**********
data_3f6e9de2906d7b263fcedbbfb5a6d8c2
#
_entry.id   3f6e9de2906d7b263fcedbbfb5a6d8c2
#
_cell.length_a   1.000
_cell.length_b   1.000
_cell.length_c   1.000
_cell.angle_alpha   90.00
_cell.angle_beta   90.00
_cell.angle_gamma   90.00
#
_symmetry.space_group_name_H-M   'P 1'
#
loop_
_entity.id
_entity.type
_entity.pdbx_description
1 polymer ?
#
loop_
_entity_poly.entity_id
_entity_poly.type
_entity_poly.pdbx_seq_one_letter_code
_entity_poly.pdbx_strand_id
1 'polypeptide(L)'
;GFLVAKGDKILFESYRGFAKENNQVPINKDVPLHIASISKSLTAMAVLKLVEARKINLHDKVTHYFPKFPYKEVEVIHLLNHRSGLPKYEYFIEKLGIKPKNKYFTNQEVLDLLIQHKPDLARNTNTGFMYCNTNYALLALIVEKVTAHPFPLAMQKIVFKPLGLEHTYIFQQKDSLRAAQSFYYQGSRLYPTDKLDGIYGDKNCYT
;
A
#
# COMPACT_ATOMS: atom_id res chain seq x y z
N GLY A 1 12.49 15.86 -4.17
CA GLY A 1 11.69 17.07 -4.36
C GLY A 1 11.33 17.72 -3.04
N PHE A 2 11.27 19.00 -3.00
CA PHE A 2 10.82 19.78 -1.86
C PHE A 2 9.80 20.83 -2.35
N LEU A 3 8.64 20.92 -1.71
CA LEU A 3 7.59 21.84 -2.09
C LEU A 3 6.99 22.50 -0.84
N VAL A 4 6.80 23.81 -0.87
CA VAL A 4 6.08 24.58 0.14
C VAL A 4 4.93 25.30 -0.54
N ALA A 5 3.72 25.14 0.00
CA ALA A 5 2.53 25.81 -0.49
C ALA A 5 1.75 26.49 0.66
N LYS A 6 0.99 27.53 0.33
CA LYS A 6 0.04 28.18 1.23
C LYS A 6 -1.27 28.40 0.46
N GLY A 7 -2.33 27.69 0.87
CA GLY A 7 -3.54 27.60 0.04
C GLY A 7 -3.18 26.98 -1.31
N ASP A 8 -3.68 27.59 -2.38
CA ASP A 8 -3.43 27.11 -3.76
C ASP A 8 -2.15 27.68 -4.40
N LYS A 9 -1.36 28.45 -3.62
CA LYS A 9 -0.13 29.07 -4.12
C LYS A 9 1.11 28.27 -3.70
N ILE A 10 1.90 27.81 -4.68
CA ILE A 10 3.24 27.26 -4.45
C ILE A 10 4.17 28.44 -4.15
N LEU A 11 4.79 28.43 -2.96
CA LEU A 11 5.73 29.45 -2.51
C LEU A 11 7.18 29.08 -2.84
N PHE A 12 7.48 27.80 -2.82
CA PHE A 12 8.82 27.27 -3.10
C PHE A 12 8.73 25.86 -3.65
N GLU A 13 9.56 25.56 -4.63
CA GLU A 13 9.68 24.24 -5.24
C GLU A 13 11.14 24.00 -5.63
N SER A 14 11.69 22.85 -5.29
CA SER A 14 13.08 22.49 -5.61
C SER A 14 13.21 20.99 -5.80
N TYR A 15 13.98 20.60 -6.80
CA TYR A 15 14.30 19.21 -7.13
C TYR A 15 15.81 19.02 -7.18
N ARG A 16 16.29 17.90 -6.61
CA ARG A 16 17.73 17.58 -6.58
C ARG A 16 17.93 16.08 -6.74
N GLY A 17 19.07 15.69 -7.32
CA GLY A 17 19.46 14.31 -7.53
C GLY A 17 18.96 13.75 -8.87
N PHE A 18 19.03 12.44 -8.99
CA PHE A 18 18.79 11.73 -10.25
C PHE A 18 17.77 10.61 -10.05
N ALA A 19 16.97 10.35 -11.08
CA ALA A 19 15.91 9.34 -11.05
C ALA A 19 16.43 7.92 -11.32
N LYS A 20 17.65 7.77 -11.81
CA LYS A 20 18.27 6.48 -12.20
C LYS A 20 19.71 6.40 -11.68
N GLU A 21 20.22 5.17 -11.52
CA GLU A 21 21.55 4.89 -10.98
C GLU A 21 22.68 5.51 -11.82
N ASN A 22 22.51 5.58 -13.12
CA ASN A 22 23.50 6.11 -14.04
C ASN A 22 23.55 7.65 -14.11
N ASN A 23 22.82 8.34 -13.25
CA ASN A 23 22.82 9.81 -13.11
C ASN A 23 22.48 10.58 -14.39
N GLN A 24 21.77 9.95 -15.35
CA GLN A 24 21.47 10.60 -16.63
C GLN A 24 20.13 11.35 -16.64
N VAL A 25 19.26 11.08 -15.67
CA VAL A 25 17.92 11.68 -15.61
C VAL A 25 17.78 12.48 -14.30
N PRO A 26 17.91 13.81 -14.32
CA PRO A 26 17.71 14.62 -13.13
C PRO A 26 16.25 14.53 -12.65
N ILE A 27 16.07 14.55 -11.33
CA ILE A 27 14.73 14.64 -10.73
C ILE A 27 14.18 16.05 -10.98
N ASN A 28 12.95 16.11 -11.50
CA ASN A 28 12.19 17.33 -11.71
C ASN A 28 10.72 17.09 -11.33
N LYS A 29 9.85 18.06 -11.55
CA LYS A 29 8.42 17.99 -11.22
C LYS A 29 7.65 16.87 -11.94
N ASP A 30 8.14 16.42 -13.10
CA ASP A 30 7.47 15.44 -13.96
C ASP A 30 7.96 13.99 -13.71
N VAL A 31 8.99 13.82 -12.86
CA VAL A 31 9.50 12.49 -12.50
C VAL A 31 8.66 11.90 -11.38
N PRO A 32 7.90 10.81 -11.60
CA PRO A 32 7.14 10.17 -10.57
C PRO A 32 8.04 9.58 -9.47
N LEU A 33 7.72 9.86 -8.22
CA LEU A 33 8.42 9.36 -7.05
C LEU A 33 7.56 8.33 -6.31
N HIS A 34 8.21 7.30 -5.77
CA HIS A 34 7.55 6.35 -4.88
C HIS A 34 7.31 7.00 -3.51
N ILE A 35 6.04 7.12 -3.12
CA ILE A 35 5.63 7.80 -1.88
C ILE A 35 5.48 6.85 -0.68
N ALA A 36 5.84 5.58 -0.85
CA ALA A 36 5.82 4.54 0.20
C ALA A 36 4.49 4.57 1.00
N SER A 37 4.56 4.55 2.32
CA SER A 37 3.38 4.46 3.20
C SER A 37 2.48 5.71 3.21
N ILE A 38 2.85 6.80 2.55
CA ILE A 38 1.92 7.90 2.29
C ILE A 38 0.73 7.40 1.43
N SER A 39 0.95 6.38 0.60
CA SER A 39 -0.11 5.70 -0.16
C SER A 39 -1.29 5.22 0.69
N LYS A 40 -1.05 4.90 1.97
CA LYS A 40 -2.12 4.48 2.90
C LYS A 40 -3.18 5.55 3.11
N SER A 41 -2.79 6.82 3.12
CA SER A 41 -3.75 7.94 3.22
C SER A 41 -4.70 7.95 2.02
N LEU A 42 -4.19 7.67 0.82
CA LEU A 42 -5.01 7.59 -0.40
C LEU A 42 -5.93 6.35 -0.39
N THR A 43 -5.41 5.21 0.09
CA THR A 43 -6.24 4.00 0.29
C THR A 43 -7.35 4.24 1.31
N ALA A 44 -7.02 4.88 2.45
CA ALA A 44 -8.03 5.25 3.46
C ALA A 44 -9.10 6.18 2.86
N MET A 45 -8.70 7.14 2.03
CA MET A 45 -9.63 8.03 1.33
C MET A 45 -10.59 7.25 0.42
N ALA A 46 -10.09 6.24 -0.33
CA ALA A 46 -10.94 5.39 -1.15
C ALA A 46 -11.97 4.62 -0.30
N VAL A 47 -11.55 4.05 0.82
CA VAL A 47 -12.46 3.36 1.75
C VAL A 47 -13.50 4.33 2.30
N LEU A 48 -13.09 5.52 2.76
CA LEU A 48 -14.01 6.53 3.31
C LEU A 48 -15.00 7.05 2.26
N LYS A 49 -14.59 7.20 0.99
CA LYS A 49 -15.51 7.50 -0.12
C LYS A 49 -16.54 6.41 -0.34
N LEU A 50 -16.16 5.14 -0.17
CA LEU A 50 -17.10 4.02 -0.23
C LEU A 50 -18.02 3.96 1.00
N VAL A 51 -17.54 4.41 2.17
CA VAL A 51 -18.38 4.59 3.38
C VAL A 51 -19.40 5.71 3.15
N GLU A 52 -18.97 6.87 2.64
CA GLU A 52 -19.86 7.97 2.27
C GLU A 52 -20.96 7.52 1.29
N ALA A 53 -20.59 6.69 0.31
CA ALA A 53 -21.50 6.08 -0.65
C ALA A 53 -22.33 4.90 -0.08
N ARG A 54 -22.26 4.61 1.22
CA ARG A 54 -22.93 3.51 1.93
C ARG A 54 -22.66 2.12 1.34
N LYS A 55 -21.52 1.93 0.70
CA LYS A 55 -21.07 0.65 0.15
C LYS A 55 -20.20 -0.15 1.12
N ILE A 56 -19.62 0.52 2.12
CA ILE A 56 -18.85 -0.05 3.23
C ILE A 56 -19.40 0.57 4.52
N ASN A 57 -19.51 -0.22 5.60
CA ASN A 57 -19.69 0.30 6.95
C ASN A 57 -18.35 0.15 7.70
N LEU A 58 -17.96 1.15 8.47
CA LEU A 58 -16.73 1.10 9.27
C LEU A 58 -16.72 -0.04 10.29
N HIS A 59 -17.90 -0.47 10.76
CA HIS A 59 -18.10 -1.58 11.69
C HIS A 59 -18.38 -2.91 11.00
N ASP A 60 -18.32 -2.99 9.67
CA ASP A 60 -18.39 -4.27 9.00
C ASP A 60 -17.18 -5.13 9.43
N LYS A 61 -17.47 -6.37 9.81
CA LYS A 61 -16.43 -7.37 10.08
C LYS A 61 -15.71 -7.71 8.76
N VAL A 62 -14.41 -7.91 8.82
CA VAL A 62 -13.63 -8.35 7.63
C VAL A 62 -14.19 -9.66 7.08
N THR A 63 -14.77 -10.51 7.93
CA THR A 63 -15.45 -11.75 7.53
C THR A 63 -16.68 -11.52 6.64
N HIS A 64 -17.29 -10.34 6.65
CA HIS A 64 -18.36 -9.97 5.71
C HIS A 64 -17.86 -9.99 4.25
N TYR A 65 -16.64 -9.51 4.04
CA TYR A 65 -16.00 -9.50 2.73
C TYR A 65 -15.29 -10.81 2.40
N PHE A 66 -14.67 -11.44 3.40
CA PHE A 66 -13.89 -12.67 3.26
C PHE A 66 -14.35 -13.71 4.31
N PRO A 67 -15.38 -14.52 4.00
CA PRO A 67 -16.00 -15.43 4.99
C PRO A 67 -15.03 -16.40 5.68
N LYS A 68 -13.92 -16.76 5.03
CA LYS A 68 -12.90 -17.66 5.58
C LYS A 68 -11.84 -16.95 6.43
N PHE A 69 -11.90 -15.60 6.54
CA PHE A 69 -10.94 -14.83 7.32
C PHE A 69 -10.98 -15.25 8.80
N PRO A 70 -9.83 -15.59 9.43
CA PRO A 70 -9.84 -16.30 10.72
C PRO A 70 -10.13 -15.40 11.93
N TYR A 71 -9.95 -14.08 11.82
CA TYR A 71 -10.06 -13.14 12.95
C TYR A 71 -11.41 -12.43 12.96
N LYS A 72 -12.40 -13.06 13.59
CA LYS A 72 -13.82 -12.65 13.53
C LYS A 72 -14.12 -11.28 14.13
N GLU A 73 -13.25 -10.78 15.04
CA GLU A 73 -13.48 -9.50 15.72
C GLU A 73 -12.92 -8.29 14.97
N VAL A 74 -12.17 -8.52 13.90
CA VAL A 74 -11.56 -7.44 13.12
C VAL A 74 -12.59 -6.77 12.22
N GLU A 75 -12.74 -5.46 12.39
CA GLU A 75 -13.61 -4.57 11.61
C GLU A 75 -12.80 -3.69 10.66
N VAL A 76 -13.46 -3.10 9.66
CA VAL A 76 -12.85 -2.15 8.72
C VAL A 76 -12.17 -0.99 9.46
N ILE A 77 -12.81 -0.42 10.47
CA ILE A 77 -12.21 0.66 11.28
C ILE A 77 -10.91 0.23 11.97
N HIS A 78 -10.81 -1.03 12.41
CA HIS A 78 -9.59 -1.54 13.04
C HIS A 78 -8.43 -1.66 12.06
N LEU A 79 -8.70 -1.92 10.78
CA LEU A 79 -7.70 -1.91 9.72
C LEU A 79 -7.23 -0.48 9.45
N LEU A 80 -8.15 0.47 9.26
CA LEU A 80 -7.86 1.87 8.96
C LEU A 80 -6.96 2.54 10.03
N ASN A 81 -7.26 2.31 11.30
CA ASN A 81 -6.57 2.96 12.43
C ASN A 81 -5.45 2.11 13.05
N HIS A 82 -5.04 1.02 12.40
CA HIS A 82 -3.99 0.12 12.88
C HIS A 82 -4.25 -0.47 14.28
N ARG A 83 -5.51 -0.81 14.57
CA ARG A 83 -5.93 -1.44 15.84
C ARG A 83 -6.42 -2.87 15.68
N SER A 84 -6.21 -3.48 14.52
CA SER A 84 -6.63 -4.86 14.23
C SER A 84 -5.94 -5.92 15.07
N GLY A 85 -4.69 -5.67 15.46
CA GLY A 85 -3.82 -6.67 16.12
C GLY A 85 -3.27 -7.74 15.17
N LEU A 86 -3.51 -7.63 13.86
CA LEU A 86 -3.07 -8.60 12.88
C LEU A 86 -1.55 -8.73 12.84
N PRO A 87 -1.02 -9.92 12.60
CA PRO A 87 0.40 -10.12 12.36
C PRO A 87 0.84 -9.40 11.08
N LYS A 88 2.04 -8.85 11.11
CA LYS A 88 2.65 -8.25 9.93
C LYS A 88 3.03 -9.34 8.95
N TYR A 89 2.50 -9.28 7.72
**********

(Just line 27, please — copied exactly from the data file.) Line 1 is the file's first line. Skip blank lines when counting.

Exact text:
;